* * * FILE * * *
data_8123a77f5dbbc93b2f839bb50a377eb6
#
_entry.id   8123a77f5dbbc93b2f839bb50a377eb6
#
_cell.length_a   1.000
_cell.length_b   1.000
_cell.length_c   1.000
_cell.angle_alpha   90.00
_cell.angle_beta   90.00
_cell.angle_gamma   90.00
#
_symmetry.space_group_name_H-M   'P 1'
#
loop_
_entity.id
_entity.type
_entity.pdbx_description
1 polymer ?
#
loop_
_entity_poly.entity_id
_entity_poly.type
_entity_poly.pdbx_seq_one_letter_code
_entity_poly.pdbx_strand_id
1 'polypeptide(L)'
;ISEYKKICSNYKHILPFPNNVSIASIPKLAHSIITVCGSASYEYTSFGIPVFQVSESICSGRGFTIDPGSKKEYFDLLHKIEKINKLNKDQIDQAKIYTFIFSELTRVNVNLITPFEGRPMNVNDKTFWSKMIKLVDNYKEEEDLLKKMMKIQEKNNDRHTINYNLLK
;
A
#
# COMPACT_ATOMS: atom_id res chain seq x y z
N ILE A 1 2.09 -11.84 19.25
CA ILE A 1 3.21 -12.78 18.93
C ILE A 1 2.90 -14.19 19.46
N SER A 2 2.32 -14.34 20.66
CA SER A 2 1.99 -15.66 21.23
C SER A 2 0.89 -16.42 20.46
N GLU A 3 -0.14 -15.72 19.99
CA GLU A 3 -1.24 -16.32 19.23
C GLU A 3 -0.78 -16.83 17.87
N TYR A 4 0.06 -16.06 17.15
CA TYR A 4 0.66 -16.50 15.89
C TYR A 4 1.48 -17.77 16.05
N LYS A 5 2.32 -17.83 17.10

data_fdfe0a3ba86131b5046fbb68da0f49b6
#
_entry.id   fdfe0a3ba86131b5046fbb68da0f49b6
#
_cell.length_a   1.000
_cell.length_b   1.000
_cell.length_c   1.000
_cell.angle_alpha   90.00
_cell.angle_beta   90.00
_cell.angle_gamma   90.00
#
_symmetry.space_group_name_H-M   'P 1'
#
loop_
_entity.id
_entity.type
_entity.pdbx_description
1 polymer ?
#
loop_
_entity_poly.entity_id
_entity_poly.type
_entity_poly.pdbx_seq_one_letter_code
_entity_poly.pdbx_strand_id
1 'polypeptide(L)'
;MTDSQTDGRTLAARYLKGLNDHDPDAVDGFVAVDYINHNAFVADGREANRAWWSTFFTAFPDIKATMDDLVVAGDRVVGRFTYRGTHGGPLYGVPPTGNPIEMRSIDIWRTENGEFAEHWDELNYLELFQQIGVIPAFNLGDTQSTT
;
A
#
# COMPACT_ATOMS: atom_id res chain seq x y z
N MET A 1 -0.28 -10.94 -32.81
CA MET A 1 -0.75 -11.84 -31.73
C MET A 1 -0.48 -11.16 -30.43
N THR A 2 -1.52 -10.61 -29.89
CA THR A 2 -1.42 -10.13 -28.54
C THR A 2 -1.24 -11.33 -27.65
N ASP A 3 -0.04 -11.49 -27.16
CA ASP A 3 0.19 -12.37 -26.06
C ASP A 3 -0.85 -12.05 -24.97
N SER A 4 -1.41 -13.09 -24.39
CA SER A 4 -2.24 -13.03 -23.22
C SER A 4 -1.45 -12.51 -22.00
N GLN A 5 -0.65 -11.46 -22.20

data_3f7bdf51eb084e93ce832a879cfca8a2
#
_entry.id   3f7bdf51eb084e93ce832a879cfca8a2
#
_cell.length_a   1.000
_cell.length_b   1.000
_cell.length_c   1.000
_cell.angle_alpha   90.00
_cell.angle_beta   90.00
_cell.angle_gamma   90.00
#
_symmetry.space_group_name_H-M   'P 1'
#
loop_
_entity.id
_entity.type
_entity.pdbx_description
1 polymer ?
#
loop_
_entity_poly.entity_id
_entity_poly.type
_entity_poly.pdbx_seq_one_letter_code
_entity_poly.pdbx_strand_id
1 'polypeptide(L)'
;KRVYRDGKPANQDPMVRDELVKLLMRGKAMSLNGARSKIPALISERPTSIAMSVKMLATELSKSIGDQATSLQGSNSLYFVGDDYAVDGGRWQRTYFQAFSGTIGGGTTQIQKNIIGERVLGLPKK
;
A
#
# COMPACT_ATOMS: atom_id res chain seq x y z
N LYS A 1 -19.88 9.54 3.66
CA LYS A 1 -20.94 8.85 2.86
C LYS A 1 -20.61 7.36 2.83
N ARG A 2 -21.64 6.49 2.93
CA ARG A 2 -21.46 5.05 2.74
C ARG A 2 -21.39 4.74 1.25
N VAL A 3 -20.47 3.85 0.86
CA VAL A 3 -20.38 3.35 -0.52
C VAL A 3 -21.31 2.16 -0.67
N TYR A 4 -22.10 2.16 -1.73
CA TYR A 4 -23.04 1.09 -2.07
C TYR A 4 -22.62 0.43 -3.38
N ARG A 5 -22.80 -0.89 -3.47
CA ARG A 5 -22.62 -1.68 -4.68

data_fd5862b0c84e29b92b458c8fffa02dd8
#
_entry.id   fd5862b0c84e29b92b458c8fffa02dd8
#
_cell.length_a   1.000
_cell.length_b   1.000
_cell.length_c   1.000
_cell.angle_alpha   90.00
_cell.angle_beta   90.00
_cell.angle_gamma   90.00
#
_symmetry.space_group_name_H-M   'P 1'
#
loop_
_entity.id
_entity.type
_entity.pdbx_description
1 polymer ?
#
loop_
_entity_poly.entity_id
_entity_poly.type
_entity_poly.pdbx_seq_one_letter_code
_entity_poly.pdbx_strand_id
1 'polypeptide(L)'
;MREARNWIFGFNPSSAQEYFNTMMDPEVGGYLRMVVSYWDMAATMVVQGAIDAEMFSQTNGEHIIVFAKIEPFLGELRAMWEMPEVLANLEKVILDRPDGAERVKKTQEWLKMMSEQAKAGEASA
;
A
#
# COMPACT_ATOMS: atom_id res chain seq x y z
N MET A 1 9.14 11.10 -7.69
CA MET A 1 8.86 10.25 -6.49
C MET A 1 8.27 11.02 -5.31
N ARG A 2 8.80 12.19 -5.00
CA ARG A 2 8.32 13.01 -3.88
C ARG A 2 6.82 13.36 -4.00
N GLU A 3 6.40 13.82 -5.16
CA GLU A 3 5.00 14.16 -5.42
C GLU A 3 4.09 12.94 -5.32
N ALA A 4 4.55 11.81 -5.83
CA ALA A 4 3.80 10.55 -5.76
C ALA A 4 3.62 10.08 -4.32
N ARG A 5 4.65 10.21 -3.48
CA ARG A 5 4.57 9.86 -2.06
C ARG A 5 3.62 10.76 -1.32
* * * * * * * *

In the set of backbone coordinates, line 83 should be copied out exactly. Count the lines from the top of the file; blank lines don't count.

N SER A 4 -1.41 -13.09 -24.39